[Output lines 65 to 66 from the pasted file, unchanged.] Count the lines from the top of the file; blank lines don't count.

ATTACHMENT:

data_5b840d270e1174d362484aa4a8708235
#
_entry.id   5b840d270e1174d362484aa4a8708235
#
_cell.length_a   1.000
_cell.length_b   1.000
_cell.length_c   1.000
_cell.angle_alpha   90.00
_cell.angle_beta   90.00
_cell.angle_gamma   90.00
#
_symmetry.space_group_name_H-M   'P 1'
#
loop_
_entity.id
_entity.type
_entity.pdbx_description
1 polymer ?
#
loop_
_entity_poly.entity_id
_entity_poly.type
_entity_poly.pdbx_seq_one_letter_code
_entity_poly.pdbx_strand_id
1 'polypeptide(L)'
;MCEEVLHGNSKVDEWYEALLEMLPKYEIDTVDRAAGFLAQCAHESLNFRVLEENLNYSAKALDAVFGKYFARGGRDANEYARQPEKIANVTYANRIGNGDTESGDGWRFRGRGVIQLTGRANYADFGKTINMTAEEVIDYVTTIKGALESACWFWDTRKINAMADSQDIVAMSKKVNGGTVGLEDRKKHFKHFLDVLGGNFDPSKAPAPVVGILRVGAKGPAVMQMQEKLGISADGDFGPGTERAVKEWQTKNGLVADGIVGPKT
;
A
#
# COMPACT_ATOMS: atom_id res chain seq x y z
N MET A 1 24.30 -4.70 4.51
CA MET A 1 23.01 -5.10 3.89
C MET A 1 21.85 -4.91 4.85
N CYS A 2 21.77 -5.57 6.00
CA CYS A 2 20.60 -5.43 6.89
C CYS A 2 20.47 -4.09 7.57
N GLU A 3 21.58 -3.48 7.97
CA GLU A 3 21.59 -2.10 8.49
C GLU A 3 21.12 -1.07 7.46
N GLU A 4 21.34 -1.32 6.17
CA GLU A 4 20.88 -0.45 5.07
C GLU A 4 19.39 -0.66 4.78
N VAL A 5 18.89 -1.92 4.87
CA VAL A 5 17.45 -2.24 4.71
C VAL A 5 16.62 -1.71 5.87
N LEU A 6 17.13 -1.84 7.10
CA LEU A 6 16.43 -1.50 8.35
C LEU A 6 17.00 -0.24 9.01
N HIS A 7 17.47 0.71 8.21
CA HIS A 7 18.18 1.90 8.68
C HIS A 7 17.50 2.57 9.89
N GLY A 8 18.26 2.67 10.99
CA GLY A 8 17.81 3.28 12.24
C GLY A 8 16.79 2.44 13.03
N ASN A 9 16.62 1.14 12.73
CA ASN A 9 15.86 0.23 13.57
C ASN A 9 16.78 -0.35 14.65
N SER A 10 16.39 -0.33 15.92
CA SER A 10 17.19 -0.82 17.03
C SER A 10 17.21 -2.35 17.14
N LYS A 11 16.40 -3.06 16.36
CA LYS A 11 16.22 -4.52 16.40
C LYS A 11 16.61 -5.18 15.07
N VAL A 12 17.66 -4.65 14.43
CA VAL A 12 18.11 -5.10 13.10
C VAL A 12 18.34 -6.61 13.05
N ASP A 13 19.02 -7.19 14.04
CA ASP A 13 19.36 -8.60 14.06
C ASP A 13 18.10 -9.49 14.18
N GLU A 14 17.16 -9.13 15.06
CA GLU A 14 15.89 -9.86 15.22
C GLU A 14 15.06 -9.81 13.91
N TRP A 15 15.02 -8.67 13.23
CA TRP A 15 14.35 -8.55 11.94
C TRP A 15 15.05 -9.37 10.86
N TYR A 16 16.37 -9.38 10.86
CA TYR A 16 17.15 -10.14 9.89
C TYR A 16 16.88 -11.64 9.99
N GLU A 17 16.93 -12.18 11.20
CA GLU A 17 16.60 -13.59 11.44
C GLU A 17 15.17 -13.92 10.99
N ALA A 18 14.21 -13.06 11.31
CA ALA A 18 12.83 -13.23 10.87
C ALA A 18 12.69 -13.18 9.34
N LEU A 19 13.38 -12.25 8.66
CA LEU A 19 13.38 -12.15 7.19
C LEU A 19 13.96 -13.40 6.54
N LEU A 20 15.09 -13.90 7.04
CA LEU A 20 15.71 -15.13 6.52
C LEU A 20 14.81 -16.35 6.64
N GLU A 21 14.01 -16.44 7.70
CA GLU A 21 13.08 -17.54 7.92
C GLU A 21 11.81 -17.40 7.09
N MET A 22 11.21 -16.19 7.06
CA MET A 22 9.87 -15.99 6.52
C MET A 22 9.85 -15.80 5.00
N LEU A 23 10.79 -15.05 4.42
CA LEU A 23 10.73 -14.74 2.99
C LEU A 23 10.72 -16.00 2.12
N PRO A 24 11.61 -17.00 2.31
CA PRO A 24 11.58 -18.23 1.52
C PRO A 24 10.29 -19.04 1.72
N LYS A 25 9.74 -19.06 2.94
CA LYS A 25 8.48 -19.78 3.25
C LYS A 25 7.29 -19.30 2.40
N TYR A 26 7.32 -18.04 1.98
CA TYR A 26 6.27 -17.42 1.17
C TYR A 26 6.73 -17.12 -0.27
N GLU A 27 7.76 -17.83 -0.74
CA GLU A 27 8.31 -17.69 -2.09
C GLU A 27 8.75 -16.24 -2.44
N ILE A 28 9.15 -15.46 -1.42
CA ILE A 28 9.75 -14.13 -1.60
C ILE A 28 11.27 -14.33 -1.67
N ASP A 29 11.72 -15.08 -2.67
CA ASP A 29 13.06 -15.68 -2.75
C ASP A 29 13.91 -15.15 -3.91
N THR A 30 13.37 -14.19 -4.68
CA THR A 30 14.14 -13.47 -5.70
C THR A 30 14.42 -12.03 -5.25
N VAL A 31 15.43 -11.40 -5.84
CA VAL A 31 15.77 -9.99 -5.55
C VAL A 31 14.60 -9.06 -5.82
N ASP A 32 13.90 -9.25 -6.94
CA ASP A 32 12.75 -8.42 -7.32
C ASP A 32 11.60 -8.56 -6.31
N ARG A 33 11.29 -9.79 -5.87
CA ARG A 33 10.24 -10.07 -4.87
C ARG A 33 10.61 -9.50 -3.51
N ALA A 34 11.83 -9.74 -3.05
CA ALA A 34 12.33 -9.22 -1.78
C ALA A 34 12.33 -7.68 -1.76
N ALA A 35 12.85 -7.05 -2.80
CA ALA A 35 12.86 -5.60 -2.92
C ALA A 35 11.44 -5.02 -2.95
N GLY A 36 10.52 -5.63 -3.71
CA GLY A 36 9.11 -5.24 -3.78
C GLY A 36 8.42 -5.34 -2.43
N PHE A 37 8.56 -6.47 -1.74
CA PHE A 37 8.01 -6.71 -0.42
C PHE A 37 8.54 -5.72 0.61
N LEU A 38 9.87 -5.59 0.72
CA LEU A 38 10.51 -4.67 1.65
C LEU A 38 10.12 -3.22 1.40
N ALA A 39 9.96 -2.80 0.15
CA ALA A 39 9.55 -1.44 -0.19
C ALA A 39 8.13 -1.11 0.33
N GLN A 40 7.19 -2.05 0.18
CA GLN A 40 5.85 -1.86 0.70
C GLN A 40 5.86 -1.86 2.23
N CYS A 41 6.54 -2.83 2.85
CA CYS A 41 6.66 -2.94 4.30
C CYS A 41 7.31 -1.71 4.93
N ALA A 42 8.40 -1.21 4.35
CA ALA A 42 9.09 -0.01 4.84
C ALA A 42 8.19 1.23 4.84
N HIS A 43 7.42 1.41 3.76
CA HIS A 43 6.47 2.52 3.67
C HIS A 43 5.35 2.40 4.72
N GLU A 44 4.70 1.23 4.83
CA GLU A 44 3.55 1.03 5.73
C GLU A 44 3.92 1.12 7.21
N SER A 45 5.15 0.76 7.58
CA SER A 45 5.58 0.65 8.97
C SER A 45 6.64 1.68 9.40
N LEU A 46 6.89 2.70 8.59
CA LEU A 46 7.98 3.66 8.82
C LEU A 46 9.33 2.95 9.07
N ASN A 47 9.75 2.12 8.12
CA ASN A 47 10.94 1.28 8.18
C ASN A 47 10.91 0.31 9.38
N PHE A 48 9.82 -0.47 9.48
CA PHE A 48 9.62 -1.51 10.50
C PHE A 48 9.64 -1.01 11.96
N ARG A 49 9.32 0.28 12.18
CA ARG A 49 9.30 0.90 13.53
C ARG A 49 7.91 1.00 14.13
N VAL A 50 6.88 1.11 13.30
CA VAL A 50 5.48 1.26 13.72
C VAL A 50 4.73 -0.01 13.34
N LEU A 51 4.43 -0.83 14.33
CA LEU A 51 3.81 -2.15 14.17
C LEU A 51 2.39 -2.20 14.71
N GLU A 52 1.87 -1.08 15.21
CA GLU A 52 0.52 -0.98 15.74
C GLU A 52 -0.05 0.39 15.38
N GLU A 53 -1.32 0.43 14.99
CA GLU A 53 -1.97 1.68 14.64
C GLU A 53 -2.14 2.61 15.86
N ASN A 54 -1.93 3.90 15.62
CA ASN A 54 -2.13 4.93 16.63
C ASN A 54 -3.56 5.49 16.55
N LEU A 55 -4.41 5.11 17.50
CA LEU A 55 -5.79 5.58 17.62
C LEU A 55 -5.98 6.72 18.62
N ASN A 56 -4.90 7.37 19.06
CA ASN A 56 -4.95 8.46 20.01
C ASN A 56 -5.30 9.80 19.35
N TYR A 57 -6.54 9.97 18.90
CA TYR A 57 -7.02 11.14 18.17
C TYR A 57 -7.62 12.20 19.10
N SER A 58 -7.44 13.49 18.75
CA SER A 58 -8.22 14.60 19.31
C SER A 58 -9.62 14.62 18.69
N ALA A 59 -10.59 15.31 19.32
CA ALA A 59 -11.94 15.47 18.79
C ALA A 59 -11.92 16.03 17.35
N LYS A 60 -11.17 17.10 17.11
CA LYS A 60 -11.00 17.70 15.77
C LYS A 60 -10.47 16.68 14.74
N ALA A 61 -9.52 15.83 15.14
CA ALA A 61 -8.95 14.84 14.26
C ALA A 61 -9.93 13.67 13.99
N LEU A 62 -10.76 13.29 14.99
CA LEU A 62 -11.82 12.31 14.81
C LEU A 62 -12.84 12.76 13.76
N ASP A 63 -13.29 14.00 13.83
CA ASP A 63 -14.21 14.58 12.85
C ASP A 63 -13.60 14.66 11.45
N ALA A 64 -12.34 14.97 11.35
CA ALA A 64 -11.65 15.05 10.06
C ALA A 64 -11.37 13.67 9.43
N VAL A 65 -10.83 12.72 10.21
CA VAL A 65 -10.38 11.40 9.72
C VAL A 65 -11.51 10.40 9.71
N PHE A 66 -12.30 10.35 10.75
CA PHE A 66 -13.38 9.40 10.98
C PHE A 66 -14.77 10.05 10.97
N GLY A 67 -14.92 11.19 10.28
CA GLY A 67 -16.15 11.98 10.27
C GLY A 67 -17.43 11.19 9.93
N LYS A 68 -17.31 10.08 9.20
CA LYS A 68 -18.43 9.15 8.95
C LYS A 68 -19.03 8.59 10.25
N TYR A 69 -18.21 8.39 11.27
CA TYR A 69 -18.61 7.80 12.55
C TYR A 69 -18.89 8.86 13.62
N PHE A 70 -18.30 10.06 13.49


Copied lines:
CA VAL A 12 18.11 -5.10 13.10
C VAL A 12 18.34 -6.61 13.05